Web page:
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New Technology
Nature Genetics  19, 225 - 232 (1998)
doi:10.1038/898

Mutation detection and single-molecule counting using isothermal rolling-circle amplification

Paul M. Lizardi1, Xiaohua Huang2, Zhengrong Zhu2, Patricia Bray-Ward2, David C. Thomas3 & David C. Ward2

1  Department of Pathology, Yale University School of Medicine, 333 Cedar St. New Haven, Connecticut 06520, USA.

2  Department of Genetics, Yale University School of Medicine , 333 Cedar St. New Haven, Connecticut 06520, USA.

3  Oncor, Inc., 209 Perry Parkway, Gaithersburg, Maryland 20877, USA.

Correspondence should be addressed to Paul M. Lizardi paul.lizardi@yale.edu or David C. Ward ward@biomed.med.yale.edu
Rolling-circle amplification (RCA) driven by DNA polymerase can replicate circularized oligonucleotide probes with either linear or geometric kinetics under isothermal conditions. In the presence of two primers, one hybridizing to the + strand, and the other, to the − strand of DNA, a complex pattern of DNA strand displacement ensues that generates 109 or more copies of each circle in 90 minutes, enabling detection of point mutations in human genomic DNA. Using a single primer, RCA generates hundreds of tandemly linked copies of a covalently closed circle in a few minutes. If matrix-associated, the DNA product remains bound at the site of synthesis, where it may be tagged, condensed and imaged as a point light source. Linear oligonucleotide probes bound covalently on a glass surface can generate RCA signals, the colour of which indicates the allele status of the target, depending on the outcome of specific, target-directed ligation events. As RCA permits millions of individual probe molecules to be counted and sorted using colour codes, it is particularly amenable for the analysis of rare somatic mutations. RCA also shows promise for the detection of padlock probes bound to single-copy genes in cytological preparations.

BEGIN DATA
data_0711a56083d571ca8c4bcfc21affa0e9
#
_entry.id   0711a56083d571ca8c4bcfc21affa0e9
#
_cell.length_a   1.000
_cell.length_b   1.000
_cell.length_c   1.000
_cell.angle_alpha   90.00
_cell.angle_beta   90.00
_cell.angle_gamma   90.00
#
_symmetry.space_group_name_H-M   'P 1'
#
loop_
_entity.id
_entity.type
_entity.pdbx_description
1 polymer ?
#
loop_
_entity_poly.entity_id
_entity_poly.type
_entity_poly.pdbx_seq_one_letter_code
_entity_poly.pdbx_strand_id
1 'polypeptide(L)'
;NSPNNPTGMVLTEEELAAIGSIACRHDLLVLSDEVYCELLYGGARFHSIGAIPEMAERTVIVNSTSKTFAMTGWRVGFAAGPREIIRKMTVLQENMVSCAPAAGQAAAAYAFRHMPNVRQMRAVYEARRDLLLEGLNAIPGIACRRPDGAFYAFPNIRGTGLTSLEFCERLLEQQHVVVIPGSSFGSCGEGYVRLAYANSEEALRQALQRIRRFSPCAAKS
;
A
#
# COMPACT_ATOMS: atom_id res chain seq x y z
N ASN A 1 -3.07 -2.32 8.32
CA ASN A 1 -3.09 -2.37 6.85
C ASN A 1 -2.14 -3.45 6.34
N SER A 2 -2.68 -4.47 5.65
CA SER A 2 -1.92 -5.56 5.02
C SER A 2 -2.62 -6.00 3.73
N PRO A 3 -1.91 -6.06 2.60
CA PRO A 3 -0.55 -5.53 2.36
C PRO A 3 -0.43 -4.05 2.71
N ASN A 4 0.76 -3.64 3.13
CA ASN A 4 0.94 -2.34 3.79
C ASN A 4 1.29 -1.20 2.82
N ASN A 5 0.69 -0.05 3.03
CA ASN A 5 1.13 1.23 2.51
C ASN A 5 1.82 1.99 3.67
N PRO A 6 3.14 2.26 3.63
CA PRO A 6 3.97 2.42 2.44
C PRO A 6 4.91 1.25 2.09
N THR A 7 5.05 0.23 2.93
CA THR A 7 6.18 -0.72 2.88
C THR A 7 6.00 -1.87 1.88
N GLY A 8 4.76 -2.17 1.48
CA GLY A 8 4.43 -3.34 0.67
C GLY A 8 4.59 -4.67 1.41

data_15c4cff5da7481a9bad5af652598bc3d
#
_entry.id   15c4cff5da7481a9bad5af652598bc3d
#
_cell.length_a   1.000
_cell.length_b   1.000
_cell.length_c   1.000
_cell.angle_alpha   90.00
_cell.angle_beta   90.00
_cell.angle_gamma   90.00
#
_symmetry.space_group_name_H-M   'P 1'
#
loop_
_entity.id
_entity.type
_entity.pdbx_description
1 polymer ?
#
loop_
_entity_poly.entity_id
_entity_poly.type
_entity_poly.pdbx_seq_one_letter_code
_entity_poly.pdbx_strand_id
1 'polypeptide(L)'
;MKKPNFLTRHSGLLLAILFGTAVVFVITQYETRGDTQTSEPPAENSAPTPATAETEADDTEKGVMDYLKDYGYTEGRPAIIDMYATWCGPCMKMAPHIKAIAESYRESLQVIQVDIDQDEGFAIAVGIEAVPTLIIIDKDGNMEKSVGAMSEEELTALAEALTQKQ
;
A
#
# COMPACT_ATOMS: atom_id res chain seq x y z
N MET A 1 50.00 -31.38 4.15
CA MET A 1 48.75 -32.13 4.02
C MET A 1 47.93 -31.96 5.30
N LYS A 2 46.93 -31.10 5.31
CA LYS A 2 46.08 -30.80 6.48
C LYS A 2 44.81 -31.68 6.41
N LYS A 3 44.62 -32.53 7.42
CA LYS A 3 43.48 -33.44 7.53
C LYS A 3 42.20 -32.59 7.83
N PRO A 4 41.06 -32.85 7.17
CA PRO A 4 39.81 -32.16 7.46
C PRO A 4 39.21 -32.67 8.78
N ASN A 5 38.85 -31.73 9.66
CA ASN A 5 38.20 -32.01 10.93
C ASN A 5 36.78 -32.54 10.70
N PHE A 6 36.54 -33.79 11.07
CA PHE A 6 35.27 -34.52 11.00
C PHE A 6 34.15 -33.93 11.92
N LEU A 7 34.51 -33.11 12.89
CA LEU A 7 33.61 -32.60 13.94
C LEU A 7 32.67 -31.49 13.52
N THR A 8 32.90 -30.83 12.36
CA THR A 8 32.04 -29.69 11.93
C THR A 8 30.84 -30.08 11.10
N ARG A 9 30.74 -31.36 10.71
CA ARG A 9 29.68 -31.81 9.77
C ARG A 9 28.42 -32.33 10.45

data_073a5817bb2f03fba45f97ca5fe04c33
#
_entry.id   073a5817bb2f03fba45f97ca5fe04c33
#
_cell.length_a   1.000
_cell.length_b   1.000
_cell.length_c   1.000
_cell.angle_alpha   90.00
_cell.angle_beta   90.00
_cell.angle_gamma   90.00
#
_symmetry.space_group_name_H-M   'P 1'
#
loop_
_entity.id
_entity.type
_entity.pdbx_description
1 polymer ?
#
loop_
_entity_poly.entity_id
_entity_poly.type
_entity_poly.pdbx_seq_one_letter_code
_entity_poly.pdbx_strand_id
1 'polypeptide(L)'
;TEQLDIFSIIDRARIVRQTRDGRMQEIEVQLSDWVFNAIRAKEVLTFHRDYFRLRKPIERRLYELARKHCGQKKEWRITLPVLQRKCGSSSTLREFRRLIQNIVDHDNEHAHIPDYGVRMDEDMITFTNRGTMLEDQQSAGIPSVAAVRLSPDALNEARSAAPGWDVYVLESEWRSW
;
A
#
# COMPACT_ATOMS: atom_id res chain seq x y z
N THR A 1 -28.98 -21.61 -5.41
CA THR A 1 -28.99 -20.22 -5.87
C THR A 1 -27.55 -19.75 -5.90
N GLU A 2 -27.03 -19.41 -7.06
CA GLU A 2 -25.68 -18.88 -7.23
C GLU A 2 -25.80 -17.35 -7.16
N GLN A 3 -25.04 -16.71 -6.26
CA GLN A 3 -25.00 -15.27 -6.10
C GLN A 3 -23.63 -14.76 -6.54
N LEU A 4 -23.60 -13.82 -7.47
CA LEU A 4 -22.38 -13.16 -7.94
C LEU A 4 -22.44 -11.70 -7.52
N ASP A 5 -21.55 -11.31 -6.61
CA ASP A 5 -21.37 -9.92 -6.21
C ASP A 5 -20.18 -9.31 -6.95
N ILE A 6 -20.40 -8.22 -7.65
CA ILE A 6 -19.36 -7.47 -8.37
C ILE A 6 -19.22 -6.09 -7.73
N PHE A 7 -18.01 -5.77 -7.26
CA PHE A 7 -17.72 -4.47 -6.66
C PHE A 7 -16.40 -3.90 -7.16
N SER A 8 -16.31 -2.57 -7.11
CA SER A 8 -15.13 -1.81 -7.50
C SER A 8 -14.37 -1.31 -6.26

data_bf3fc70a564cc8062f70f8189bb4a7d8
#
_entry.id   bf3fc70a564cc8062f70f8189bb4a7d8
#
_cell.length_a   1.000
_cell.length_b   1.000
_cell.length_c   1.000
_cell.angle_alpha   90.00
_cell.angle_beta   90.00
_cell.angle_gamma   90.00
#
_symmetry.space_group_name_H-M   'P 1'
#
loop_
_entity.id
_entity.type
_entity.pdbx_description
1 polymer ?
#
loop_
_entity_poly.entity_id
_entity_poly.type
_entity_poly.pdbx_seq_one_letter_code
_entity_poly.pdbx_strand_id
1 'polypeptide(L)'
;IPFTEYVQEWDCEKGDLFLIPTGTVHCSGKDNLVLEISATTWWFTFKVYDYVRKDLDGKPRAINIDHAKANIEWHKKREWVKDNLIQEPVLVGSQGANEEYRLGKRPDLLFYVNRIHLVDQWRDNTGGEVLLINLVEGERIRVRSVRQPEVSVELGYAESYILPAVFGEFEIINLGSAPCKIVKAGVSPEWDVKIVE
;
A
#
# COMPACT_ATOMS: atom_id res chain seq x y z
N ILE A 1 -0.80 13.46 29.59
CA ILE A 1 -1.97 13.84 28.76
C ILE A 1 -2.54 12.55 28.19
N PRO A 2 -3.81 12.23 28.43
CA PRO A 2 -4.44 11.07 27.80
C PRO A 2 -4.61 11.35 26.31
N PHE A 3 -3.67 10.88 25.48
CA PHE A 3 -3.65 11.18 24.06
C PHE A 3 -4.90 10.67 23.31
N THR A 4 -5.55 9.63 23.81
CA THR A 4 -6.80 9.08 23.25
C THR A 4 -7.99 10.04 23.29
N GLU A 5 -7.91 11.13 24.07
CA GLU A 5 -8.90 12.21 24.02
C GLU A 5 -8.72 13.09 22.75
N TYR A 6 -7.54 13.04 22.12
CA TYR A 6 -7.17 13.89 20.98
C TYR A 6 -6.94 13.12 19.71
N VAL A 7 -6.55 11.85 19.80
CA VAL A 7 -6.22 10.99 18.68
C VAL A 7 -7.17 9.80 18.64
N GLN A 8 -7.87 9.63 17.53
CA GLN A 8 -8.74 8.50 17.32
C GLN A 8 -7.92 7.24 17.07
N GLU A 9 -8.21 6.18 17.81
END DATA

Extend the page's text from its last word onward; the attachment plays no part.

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Nature Genetics
ISSN: 1061-4036
EISSN: 1546-1718
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